December 04, 2019
Some previous theories have stated that our Neanderthal ancestors were wiped out by our own species because Homo sapiens managed to outsmart or outnumber them. However new findings turn this theory on its head, suggesting in fact modern humans were just bystanders to their demise.
Researchers from Eindhoven University of Technology have used computer modelling to investigate possible causes of Neanderthal extinction. Work focused on three distinct area; genetic impact of population fitness caused by inbreeding; the role limited population had on mate choice, hunting capacity and child rearing ability, also known as the Allee effect; and natural fluctuations in the rate of births and deaths and the proportion of males and females in the population.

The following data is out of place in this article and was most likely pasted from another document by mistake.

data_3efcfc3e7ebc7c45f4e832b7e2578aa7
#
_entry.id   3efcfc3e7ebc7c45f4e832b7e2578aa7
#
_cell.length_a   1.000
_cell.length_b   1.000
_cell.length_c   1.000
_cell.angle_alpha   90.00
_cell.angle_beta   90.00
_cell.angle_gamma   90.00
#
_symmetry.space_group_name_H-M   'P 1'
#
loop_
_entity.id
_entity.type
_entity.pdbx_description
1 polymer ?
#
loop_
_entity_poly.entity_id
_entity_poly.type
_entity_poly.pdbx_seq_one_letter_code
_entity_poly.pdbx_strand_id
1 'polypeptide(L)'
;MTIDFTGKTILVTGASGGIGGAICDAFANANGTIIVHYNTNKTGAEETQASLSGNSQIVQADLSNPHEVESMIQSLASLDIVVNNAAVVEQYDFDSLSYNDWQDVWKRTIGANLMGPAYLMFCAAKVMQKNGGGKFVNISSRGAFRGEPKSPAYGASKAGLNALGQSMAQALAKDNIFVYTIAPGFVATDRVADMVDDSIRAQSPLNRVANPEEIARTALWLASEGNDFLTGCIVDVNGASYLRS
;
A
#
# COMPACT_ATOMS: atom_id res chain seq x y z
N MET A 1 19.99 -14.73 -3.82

These models were able to show that inbreeding alone would have been insufficient to cause their downfall. However, a combination of the Allee effect, low genetic diversity, natural fluctuations in the population may have been sufficient. This may then have been compounded by fragmentation of their habitat by modern humans, which could have caused the small Neanderthal populations to become even more isolated from one another, further impacting their ability to survive. Without genetic diversity the population was unable to adapt to these changes, ultimately resulting in extinction of their species.
Source: The Guardian
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